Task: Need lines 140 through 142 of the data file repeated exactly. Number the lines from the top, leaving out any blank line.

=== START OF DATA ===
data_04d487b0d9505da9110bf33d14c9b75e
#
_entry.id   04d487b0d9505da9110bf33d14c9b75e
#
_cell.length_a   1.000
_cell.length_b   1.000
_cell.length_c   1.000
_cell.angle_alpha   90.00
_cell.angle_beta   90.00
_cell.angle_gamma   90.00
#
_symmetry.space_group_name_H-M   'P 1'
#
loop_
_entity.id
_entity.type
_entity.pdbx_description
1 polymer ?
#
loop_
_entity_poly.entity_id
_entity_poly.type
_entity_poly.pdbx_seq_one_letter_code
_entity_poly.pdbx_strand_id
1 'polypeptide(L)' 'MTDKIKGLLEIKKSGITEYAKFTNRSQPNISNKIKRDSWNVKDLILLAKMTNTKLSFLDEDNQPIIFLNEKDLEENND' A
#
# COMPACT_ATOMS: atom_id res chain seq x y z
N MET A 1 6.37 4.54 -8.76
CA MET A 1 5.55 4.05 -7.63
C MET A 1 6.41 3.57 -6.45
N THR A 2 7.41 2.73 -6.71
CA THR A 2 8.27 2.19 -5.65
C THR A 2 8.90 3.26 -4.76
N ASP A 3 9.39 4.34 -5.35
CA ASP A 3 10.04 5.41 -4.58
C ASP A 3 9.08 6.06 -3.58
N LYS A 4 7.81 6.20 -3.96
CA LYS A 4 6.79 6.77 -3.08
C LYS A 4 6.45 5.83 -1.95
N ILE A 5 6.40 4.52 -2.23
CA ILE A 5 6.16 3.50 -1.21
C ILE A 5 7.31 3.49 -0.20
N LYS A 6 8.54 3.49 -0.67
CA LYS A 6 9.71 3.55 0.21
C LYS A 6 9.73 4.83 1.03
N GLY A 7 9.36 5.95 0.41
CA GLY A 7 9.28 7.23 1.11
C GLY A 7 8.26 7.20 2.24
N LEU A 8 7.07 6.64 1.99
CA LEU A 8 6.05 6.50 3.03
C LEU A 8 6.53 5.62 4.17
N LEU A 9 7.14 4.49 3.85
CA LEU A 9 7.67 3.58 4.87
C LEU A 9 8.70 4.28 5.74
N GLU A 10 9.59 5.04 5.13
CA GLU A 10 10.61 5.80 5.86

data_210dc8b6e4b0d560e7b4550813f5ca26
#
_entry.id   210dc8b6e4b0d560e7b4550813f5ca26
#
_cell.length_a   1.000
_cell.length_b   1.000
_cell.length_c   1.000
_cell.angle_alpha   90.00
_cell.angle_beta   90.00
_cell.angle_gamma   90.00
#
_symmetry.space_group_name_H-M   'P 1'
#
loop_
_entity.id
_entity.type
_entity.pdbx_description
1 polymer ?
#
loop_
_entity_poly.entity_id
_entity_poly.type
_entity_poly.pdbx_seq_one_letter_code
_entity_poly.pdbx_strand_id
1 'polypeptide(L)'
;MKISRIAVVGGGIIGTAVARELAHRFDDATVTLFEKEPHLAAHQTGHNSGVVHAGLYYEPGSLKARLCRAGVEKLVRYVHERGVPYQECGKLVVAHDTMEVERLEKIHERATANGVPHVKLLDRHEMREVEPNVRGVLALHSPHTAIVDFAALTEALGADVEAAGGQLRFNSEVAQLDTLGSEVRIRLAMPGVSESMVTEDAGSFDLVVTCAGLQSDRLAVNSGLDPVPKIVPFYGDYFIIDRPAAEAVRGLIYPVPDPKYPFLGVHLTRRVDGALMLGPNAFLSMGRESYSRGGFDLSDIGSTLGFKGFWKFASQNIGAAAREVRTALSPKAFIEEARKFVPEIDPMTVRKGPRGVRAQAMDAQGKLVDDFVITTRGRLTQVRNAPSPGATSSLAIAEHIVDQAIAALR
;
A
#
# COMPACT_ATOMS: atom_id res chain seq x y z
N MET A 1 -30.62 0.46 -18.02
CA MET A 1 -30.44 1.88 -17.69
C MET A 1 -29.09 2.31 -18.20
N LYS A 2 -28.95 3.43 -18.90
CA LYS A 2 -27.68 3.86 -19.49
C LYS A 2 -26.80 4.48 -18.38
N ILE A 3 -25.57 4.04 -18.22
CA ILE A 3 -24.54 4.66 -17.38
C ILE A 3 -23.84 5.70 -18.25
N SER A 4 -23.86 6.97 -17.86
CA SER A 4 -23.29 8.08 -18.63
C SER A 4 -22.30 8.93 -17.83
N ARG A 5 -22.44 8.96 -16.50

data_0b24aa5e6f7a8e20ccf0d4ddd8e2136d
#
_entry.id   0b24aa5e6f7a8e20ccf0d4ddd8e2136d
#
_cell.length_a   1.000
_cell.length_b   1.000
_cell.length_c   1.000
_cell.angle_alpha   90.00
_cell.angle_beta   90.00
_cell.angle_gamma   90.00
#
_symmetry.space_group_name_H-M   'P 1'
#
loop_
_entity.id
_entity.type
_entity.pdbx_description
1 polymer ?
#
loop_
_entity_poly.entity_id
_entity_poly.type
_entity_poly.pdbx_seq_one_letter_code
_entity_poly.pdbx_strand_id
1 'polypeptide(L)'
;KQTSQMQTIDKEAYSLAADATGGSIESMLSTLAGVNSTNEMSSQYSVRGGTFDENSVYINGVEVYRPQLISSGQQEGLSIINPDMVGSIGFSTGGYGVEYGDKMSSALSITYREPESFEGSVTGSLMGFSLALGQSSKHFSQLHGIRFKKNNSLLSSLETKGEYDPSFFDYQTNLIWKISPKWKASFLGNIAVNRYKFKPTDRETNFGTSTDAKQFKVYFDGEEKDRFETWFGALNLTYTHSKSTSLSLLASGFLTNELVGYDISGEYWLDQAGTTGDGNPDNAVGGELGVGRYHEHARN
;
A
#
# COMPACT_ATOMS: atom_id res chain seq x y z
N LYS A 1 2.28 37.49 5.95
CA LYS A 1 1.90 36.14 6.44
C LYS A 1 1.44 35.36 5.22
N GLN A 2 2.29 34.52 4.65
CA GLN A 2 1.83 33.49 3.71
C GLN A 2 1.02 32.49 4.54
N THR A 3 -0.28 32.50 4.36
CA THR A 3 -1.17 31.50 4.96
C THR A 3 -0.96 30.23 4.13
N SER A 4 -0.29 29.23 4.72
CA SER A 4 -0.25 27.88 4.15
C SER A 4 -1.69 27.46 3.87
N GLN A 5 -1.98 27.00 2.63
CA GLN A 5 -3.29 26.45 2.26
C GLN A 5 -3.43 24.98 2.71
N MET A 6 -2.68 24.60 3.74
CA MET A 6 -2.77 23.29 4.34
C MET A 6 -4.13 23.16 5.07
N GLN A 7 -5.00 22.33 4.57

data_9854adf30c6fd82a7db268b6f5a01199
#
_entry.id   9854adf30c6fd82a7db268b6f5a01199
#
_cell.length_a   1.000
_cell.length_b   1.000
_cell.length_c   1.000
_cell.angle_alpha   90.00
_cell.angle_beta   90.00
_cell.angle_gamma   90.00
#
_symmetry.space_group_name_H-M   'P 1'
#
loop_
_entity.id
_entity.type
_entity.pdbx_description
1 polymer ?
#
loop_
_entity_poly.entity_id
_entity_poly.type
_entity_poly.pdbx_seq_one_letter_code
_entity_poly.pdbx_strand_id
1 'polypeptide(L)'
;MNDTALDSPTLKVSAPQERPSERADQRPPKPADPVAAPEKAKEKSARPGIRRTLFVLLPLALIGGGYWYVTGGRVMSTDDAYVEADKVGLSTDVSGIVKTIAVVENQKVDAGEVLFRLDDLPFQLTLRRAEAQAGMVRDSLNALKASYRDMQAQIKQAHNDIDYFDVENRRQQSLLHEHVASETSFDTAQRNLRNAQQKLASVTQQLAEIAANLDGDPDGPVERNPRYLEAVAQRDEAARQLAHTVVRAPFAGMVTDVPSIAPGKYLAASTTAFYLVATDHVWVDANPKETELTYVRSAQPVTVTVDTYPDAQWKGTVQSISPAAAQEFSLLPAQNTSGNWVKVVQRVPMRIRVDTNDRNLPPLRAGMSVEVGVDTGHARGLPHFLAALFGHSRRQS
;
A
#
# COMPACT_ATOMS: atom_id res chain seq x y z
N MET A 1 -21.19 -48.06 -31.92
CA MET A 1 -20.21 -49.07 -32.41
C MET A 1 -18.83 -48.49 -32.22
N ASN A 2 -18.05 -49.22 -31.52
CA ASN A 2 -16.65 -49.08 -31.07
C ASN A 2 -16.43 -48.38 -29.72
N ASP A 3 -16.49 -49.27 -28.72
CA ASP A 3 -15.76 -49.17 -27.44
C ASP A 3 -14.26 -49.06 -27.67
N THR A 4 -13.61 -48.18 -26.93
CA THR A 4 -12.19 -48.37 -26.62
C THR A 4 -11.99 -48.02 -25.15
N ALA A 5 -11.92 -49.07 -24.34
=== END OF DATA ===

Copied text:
CA SER A 4 -0.25 27.88 4.15
C SER A 4 -1.69 27.46 3.87
N GLN A 5 -1.98 27.00 2.63